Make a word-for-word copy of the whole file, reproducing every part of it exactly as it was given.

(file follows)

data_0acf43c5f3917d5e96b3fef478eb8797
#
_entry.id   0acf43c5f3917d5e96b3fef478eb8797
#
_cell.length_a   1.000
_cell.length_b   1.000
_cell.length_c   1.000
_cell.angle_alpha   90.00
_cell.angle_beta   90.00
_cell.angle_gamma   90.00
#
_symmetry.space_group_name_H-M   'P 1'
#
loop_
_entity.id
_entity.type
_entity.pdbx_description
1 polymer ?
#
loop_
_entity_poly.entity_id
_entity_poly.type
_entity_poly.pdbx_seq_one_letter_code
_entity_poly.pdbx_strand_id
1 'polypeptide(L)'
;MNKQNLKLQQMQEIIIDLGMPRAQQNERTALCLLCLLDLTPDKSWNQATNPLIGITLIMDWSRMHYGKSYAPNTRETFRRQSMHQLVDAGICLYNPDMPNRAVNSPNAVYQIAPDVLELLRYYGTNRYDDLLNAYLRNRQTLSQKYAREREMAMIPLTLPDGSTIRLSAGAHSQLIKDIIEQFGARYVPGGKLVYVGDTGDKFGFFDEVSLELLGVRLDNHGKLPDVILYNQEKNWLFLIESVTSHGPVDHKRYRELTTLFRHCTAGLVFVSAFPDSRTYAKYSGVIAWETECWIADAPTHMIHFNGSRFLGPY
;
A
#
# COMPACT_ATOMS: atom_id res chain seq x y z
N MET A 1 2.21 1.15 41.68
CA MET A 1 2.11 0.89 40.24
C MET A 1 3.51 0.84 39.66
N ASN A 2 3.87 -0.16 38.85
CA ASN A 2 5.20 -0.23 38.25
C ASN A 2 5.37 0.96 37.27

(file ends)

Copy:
data_0acf43c5f3917d5e96b3fef478eb8797
#
_entry.id   0acf43c5f3917d5e96b3fef478eb8797
#
_cell.length_a   1.000
_cell.length_b   1.000
_cell.length_c   1.000
_cell.angle_alpha   90.00
_cell.angle_beta   90.00
_cell.angle_gamma   90.00
#
_symmetry.space_group_name_H-M   'P 1'
#
loop_
_entity.id
_entity.type
_entity.pdbx_description
1 polymer ?
#
loop_
_entity_poly.entity_id
_entity_poly.type
_entity_poly.pdbx_seq_one_letter_code
_entity_poly.pdbx_strand_id
1 'polypeptide(L)'
;MNKQNLKLQQMQEIIIDLGMPRAQQNERTALCLLCLLDLTPDKSWNQATNPLIGITLIMDWSRMHYGKSYAPNTRETFRRQSMHQLVDAGICLYNPDMPNRAVNSPNAVYQIAPDVLELLRYYGTNRYDDLLNAYLRNRQTLSQKYAREREMAMIPLTLPDGSTIRLSAGAHSQLIKDIIEQFGARYVPGGKLVYVGDTGDKFGFFDEVSLELLGVRLDNHGKLPDVILYNQEKNWLFLIESVTSHGPVDHKRYRELTTLFRHCTAGLVFVSAFPDSRTYAKYSGVIAWETECWIADAPTHMIHFNGSRFLGPY
;
A
#
# COMPACT_ATOMS: atom_id res chain seq x y z
N MET A 1 2.21 1.15 41.68
CA MET A 1 2.11 0.89 40.24
C MET A 1 3.51 0.84 39.66
N ASN A 2 3.87 -0.16 38.85
CA ASN A 2 5.20 -0.23 38.25
C ASN A 2 5.37 0.96 37.27